Human Rights Violations of China's One Child Policy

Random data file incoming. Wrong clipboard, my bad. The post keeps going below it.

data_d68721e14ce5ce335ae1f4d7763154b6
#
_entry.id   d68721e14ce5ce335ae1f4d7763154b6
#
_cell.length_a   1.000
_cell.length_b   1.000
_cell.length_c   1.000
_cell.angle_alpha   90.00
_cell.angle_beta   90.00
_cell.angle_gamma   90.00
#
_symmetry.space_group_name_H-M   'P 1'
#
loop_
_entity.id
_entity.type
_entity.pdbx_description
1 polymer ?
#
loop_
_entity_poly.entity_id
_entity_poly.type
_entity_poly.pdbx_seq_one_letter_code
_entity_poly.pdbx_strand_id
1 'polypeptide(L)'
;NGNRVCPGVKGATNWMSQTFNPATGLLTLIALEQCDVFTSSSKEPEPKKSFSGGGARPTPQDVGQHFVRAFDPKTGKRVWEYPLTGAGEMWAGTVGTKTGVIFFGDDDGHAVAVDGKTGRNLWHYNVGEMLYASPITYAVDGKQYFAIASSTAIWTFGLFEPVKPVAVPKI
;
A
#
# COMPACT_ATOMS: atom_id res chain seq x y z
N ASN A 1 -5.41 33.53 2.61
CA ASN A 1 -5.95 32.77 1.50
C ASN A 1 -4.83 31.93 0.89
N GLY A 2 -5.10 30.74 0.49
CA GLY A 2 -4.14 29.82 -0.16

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Abstract The purpose of this research is to highlight to what extent government policy has violated the human rights of women in China. Government policy is important to the organization of countries. Government policies work to aid in political, economic, and social issues that can become detrimental to the function of a country. Flourishing government policies prove to be efficient and effective when implementation is deemed successful. The One Child Policy proved to be successful in reducing population size. As past policy rules have now been eased, family planning officials in the region have begun drafting less strict family planning protocols. Though it has proved to be a successful policy in curbing population growth, the One Child Policy targeted women of China. A review of government policy, and its affect on the female population shows a link in population policy and its discrimination towards women. Although China reduced the stipulations of its One Child Policy, the enforcement of this policy has impeded the natural human rights of women due to the imposition of restricted childbirth. Introduction Following a thirty five year policy which was geared towards improving economic and social concerns within the region, the Peoples Republic of China has begun to facilitate its family planning regulations. Prior to the establishment of China’s population policy, the population experienced massive increases and decreases of its magnitude. Consequences of civil and global wars before 1949 led to high death rates in the country. As country conflict came to an end, and new leadership, population growth was greatly encouraged by Communist Party Chairman Mao Zedong. During this time, the size of Chinas population grew subs... ... middle of paper ... ...ssed May 1, 2014). • UN General Assembly, Universal Declaration of Human Rights, 10 December 1948, 217 A (III), available at: [accessed 9 March 2014] • "What are Human Rights." What are Human Rights. (accessed April 29, 2014). • World Bank. (2014). Fertility rates, total (births per woman) Data retrieved May 1, 2014, from World Databank: World Development Indicators • Yang, Dennis Tao. 2008. China's agricultural crisis and famine of 1959-1961: A survey and comparison to soviet famines. Comparative Economic Studies 50, no. 1: 1-29, • Yu, Jiangxia and Jingwei Liu. 2009. The new biopolitics. Journal of Academic Ethics 7, no. 4: 287-296,

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